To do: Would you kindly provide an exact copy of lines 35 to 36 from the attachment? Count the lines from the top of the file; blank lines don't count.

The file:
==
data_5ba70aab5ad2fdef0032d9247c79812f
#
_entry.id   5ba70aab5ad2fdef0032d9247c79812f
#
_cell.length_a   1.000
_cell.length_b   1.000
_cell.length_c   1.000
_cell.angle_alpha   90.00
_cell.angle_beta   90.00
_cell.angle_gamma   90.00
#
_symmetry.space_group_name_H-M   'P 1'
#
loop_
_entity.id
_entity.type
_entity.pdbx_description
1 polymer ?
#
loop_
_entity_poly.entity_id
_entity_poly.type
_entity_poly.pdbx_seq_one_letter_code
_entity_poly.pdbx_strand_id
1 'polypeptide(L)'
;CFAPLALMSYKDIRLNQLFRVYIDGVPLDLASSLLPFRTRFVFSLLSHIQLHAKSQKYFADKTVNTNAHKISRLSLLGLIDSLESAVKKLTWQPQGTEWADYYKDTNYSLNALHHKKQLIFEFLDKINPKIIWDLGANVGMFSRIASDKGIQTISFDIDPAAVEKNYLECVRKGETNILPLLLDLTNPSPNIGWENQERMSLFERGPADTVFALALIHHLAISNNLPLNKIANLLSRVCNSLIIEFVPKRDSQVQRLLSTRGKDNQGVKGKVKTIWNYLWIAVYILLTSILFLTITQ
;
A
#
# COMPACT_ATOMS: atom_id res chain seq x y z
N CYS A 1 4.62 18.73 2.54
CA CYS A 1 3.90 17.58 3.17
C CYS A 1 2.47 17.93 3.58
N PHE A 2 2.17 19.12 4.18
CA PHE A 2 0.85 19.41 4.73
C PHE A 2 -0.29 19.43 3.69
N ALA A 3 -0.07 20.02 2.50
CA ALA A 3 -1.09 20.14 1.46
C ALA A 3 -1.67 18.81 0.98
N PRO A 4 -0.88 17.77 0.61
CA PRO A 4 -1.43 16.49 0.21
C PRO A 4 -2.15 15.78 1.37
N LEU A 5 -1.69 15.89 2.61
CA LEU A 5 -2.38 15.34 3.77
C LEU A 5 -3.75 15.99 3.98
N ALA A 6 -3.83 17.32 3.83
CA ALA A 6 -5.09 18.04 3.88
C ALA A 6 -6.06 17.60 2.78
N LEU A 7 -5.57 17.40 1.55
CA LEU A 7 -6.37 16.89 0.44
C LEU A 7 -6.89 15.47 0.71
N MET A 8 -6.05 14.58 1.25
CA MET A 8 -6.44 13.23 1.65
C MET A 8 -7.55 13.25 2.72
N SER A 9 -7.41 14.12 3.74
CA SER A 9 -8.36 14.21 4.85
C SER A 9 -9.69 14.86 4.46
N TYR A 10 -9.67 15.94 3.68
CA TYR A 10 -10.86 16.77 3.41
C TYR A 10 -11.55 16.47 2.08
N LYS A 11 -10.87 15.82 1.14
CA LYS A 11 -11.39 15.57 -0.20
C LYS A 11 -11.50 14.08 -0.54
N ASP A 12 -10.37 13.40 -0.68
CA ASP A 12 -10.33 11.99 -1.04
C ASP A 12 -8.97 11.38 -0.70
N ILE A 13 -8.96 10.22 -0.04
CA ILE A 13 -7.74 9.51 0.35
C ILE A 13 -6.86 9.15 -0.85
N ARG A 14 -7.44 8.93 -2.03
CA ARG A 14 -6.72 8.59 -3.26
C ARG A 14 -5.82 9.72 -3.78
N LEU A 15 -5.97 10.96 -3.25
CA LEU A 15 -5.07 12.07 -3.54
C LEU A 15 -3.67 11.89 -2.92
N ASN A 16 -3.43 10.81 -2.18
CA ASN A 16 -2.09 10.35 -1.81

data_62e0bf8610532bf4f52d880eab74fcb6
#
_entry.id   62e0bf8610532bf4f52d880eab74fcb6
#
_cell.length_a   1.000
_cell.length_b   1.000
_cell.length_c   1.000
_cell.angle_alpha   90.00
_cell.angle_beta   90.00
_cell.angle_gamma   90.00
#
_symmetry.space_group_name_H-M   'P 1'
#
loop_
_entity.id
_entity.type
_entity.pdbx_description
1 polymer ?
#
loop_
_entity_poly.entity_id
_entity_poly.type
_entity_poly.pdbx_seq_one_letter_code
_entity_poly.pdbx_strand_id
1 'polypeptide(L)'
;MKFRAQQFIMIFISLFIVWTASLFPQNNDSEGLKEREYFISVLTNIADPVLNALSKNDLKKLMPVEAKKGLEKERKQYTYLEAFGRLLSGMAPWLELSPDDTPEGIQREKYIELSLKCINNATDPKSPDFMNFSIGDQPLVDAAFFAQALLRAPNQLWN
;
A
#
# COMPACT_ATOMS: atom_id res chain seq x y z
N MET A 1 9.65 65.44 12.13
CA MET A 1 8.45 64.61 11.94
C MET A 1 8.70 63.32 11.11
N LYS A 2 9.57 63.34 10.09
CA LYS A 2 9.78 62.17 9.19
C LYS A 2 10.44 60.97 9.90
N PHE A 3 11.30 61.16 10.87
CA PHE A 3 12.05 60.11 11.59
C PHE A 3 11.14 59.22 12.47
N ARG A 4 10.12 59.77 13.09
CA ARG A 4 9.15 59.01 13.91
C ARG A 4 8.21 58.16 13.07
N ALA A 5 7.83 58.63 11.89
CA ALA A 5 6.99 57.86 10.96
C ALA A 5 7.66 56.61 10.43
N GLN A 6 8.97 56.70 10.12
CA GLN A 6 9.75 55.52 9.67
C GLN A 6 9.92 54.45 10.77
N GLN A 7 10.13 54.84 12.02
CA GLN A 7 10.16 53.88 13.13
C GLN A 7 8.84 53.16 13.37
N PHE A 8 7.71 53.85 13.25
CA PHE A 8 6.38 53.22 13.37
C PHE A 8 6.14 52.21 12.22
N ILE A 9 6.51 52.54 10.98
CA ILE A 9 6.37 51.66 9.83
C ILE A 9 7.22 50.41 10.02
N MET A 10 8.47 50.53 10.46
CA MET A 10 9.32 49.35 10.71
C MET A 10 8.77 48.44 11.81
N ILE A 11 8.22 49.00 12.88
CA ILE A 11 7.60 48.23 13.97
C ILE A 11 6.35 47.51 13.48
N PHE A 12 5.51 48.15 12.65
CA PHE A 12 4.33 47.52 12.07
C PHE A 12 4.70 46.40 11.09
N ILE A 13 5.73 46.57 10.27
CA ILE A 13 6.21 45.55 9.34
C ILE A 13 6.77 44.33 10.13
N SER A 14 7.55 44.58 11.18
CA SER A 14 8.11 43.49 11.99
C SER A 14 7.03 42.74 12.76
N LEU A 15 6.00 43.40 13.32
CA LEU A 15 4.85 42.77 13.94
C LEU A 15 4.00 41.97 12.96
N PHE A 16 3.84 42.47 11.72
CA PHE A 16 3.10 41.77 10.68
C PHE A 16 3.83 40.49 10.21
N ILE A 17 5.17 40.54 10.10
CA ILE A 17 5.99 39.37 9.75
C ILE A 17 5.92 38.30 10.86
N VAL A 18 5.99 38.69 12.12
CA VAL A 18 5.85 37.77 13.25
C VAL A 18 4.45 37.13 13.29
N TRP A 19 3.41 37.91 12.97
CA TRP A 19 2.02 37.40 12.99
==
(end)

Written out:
CA PHE A 2 0.85 19.41 4.73
C PHE A 2 -0.29 19.43 3.69